A very good question and one that those left behind should ask a professional counselor or therapist. Possibly, they feel guilt or shame, maybe even feelings of rejection. All of these feelings can be worked through with professional counseling.

    Many of those left behind may even suffer from depression. Studies from John Hopkins University found not only that those left behind have an increased chance for depression, they also have an increased risk of committing suicide themselves.

    For these reasons alone, it's even more important for those family and friends who are feeling and grieving the loss of a loved one after suicide seek professional help as soon as possible.

    Anger, self-blame, grief, confusion are all feelings associated with the effects on family and friends after a loved one commits suicide. Unlike an illness or other type of death, suicide is sudden and unexpected, leaving those behind to have much stronger and even longer lasting feelings of grief.

    Because of the stigma surrounding suicide, it may be difficult for family and friends to talk about their feelings. This is normal. But, it must be impressed upon them how important it is to process those feelings with a therapist.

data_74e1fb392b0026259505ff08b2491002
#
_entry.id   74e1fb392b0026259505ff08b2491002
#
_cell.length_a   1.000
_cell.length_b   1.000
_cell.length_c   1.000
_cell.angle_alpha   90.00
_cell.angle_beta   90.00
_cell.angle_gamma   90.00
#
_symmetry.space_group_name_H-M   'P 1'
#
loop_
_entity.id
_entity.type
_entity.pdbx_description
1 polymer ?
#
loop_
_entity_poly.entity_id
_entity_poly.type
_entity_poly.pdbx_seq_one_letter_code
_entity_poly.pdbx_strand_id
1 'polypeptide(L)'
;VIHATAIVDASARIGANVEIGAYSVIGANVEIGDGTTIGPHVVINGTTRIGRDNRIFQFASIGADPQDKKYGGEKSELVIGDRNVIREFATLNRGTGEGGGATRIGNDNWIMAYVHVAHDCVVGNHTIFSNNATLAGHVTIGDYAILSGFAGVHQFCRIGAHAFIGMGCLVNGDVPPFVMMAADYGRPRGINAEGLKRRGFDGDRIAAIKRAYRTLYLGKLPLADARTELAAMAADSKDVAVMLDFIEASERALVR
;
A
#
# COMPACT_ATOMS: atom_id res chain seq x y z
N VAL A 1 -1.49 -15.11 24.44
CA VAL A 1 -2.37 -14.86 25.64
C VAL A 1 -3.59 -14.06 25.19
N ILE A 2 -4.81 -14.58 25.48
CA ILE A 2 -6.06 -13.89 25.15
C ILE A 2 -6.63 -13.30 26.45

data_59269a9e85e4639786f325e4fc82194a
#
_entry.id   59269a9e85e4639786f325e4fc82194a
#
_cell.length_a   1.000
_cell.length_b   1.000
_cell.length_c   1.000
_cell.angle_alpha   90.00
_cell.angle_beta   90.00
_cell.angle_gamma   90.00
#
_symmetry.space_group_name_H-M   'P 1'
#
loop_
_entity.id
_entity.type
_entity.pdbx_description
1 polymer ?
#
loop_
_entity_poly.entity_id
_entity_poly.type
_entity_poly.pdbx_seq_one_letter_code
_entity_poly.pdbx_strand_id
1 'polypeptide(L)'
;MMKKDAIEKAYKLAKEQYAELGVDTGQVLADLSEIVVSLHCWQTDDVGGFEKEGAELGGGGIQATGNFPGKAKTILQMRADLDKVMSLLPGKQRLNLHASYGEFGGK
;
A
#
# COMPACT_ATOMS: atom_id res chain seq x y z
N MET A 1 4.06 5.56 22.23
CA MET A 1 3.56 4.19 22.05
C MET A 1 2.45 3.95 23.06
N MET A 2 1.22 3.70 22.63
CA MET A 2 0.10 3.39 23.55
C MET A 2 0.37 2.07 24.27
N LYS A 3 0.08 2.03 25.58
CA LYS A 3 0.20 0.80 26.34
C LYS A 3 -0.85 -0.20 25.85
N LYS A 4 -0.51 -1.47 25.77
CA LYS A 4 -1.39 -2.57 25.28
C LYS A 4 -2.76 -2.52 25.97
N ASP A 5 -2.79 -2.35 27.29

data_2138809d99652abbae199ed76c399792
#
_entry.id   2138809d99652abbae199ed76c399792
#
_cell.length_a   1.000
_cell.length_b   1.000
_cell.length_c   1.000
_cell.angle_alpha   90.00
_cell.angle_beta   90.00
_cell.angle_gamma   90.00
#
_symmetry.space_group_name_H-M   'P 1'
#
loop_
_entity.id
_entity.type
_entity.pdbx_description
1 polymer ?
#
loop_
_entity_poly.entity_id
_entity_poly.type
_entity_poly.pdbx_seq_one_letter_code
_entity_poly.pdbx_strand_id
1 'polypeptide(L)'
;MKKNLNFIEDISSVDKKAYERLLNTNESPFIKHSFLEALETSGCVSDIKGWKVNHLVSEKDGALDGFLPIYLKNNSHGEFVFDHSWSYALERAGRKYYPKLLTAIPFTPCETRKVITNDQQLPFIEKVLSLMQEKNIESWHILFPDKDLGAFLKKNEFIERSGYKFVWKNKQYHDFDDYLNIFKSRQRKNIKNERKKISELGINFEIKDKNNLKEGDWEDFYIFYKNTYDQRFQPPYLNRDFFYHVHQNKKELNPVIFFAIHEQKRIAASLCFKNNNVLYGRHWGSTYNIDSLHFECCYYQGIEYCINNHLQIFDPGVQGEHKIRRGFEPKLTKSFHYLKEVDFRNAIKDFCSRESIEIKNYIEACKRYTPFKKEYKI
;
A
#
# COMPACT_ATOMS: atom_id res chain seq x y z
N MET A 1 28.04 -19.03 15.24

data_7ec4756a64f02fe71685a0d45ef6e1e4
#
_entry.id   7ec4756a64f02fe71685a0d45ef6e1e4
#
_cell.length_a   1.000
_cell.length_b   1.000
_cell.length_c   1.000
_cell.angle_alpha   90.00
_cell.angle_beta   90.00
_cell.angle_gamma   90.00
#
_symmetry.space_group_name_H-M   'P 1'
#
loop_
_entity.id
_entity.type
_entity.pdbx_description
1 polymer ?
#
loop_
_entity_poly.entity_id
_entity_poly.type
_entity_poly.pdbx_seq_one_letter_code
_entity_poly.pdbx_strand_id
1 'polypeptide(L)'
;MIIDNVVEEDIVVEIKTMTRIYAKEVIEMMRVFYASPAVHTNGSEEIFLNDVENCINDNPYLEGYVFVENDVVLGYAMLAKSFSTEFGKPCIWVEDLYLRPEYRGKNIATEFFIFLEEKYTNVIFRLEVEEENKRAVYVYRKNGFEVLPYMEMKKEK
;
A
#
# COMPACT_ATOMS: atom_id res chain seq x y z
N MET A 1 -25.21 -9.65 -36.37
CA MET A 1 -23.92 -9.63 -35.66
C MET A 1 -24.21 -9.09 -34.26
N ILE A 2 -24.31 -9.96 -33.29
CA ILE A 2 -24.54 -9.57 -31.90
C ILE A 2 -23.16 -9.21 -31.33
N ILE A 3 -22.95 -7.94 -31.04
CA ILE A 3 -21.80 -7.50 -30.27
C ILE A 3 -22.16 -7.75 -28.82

For family and friends, processing those feelings can be done in a journal as well. Writing through your emotions and feelings can be cathartic and healing in their own way. Writing does heal. It's been proven time and again through scientific study that the process of writing your strongest emotions and feelings in journal format helps you heal fro your personal traumatic challenges.

    Don't be ashamed to talk or write about your feelings. Seek professional help. Grieve in a healthy way. Process your feelings and don't blame yourself for your loved one's death. Take care of yourself. It's your health that matters the most.